Women & Allies Leadership Program Opens up a World of Opportunity

A group of 17 people in a group photo outside

After 20 years on the job, Igeme Ezenwata (née Egwu) needed a change. For two decades, she worked in supply chain and procurement in the oil and gas industry in Lagos, Nigeria, but she wanted to take a professional swing. Discovering what that swing could be led her on both a professional and personal journey across the world.  

Flash forward to fall 2023, when Ezenwata had quit her job and found herself in a Babson College classroom. After years of searching for a professional development program, she finally found the steppingstone she needed.  

She was partaking in the Leadership Program for Women & Allies (LPWA), a Babson Executive Education program designed to help people identify and leverage their strengths in professional settings. She started the program with one idea of what she could accomplish professionally, only to discover she was limiting herself. 

“On the first day, I thought the worst that could happen is that at the end of the program, I would move to my next job with new skills. It would at least be in an industry I picked for myself,” Ezenwata says. “As the program progressed, it was much more than that.” 

After a week of self-reflecting and rethinking, she emerged with no desire to pursue traditional employment or to find that next corporate role. Armed with a new understanding of herself and entrepreneurship, she decided to forge a new course. 

Learn to Use What You Have 

The LPWA program, which is celebrating its 20th anniversary in 2024, is based on the principles of self-efficacy, or someone’s belief that they have the ability to accomplish something. According to co-faculty director of LPWA and former executive director of the Arthur M. Blank Center for Entrepreneurship Smaiyra Million P’21, participants are encouraged to think about the skills they already possess and embrace the idea that they can have a significant impact. It has been described by participants and the faculty directors as transformative and empowering. 

Igeme Ezenwata (center) with LPWA co-faculty directors Smaiyra Million P’21 and Kristen Getchell

“The hope is participants learn how to better understand their own professional and personal strengths and identify ways to leverage those strengths in their current and future roles,” says Kristen Getchell, associate professor of business communications and co-faculty director of the LPWA program with Million. “We want them to understand how they can make a greater impact by using what they already have and know and translate that into action.” 

Going through the discussions and exercises in the program showed Ezenwata she could turn what she thought of as hobbies into her actual profession. She landed on her passions for wellness and education.  

The next step was to identify what skills she already had. She landed on an unexpected one: gift-giving. She loves creating personal gifts for loved ones (“I’ve never met anyone who didn’t like them,” she jokes), and now she runs a naturally scented candle and diffuser business.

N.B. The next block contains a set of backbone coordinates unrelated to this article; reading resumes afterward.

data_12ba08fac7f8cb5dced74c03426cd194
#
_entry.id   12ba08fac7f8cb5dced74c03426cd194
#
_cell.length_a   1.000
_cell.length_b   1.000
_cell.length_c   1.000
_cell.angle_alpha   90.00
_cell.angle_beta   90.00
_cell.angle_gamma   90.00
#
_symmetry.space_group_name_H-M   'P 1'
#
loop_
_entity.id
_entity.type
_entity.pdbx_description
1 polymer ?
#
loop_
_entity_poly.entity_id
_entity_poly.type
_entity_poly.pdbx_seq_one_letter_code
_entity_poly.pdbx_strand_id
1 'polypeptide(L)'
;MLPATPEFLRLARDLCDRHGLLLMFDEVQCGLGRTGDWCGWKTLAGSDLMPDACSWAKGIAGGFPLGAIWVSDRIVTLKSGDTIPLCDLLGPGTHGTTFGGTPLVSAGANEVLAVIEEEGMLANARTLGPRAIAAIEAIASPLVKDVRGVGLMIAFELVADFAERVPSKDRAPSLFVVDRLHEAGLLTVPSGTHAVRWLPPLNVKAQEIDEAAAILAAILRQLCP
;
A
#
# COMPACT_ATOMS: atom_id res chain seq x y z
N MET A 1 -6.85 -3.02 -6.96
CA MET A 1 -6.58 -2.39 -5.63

“I’ve never put myself in a position where I saw that as becoming a primary place of interest. It was just a hobby I had an Instagram for,” she says. “I had to take responsibility to move myself forward rather than wait for the next corporation to hire me. I realized it was going to be difficult to go back to a corporate role based on who I am and what I want.” 

Rethink What You Know 

Part of realizing the potential of her hobbies was to put some actual thought into them. “Before I came to the program, my idea of starting an entrepreneurship journey was you decide what you want to do and you just do it,” Ezenwata says. “I thought I would make the candles and people would just buy them.”  

She ultimately found a flaw in her plan. “I’ve realized you need to find a buyer and understand the market for your product before you make the product. The design of the product should be driven by the people who will use it, not what you think they need.”  She is embracing the constructive, thoughtful feedback the program provided, as well as the confidence in her abilities, something she says she didn’t get a lot of in her professional life previously. 

“I’m trying to put into practice everything I’ve learned and see how that works. The program helped me embrace myself fully in a way I wasn’t used to. I accepted that it was OK to be me rather than finding a way to fit in.” Igeme Ezenwata, LPWA participant

In addition to her business, she sits on an advisory board for a hospitality school for women in Lagos, playing an integral part in how the school secures scholarship funding. Last year, the board secured scholarships for hundreds of girls through donor funding. It’s a way for Ezenwata to keep her work community-minded; she also helps spread educational awareness and many of the school’s students open small culinary businesses in the area.  

Now that she’s home, she’s enjoying having more than one professional outlet. Ultimately, she’s grateful for the new outlook on her career and her life in general as she reflects on the LPWA program and the next chapter it helped her write. 

“I’m trying to put into practice everything I’ve learned and see how that works. The program helped me embrace myself fully in a way I wasn’t used to,” Ezenwata says. “I accepted that it was OK to be me rather than finding a way to fit in.” 

Posted in Community, Entrepreneurial Leadership, Outcomes

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